I had thought the apogee would be the V10 Audi RS6 Avant, in which they put all but a Lamborghini engine in the front of a big estate car. How very amusing but how very ludicrous, I thought, as we stuck it on the scales at MIRA shortly before doing a 4.4sec 0-60mph time. When fuelled, it tipped the scales at 2145kg.
That afternoon, some time in 2008, it went and posted the fastest time we had yet recorded on MIRA’s perma-hosed wet handling circuit. It cut through standing water to lap in 1min 6.1sec – 2sec faster than the Audi R8 of the time and 3sec faster than the McLaren 720S (although surface changes have thrown later figures a little out of whack).
But that number: 2145kg. Sheesh. We won’t see the likes of this again, I reckoned, as we sat in the MIRA canteen (whose puddings are a good way to contribute to one’s own girth).
A while later, I attended an event run by the Niche Vehicle Network, a very cool association of more than 900 specialist companies that shares information, aims to get funding and exists to promote niche vehicle manufacturing and engineering.
There, a materials engineer from a major car company outlined how light cars would have to become if, conventionally powered, they were to meet incoming environmental restraints. Composites would have to be cheaper to make it possible, it was reckoned, because a city car would have to weigh less than 600kg and a family car not a great deal more.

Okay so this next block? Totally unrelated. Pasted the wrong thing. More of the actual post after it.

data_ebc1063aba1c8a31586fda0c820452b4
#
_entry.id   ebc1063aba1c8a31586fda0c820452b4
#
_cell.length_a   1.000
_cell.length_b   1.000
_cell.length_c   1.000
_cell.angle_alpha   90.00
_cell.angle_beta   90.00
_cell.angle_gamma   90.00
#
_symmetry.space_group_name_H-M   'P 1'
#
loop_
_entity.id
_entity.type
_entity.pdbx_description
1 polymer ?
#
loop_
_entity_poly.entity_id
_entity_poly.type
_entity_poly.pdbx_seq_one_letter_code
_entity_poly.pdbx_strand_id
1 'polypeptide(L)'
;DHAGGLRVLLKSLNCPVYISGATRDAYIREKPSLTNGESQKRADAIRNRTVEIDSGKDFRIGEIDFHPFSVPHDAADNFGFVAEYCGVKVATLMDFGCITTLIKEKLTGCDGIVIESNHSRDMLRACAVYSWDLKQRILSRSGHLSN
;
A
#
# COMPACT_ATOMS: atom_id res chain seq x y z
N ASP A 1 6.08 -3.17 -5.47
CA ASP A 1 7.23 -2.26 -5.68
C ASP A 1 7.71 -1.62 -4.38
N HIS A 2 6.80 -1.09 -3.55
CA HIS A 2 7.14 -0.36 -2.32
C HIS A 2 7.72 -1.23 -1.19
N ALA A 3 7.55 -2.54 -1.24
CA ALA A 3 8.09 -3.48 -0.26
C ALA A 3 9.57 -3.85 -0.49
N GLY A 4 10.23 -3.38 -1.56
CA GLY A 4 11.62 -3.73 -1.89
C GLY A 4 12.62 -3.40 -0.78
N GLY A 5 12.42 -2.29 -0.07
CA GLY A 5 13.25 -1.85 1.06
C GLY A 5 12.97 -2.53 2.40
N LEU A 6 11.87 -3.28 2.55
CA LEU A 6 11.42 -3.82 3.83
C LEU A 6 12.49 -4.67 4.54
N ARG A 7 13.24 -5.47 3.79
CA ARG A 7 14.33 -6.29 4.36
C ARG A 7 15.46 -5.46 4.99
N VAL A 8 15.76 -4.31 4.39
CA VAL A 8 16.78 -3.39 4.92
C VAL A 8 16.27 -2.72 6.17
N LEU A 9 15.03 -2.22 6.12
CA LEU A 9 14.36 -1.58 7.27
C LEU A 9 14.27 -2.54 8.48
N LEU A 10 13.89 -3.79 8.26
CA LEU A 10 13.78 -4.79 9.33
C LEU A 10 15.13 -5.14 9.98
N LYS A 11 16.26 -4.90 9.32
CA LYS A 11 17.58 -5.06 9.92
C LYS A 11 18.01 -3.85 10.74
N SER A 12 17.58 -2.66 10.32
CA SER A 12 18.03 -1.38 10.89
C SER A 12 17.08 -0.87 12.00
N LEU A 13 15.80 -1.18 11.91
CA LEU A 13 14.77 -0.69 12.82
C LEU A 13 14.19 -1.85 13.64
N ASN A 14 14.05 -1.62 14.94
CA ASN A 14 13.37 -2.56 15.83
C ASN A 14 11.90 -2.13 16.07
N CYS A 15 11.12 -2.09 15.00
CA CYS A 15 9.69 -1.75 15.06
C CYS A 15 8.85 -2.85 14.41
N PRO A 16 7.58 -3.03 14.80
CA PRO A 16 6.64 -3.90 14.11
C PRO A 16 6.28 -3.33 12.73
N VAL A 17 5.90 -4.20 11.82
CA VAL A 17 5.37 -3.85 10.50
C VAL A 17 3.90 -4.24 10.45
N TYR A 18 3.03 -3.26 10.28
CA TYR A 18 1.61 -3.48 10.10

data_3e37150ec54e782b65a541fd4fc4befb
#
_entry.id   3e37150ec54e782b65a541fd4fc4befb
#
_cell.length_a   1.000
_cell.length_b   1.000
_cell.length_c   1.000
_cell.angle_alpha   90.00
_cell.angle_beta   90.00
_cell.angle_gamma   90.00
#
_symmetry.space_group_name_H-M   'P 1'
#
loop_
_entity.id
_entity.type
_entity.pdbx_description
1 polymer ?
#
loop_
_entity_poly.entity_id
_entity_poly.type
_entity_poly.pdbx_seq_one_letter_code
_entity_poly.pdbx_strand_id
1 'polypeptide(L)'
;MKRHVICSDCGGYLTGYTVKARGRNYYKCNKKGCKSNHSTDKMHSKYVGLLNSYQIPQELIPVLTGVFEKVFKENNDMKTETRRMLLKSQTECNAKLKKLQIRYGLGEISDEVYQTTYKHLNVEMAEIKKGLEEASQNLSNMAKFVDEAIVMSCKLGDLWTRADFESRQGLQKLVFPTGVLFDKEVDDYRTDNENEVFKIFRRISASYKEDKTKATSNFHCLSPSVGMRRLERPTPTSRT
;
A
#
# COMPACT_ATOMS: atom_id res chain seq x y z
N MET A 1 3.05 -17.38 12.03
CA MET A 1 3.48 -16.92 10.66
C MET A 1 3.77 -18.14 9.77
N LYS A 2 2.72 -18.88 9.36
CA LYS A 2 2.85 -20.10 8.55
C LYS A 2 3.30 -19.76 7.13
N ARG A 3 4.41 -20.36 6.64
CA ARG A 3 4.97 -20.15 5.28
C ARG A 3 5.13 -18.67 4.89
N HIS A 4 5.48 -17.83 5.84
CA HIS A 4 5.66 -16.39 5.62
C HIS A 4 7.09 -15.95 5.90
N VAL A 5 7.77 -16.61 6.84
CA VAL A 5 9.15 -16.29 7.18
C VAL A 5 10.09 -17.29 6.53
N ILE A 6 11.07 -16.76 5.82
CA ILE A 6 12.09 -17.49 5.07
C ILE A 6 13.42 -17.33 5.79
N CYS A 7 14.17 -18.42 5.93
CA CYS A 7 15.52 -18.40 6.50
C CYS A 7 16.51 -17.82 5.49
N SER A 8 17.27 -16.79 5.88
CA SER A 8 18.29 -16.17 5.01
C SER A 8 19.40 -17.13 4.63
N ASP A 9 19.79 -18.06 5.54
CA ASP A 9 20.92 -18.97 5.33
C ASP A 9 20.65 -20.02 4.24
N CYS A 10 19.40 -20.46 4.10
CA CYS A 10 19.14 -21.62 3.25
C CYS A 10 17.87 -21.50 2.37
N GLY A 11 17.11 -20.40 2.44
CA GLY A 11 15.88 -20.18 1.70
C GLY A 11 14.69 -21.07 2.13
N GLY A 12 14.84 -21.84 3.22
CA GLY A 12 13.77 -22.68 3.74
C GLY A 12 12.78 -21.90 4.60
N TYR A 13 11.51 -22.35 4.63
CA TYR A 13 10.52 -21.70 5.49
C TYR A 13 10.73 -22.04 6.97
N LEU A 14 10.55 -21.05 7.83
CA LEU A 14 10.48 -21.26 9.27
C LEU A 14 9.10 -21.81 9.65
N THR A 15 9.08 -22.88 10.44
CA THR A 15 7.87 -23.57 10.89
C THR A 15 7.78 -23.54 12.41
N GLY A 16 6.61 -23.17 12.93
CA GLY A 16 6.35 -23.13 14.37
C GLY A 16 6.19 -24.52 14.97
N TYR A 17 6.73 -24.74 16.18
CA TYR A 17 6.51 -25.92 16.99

Difficult to achieve but exciting if it could be done. Because what could be cooler than a whole load of light cars arriving? Half-tonne city cars would be compact and therefore impossibly agile. Making sports cars out of them would be a doddle. What a laugh.
Naturally, then, I’ve spent much of the past week in a family-sized Audi that has a kerb weight of 2520kg.
Going by the measured weight of an E-tron variant we road tested last year, you can call this Sportback 2600kg by the time you pop on some options and ease it onto a set of scales.
It passes environmental inspection by dint of emitting no CO2 and no gases to harm air quality. At least, not at the tailpipe. And for the E-tron’s kerb weight you can thank, in part, the 95kWh battery under its floor that weighs the best part of 715kg.
I enjoyed the E-tron. It’s one of the world’s more relaxing ways to get around. But when driving it, I could never quite escape the feeling that I would rather have been at the wheel of something a fifth of its weight.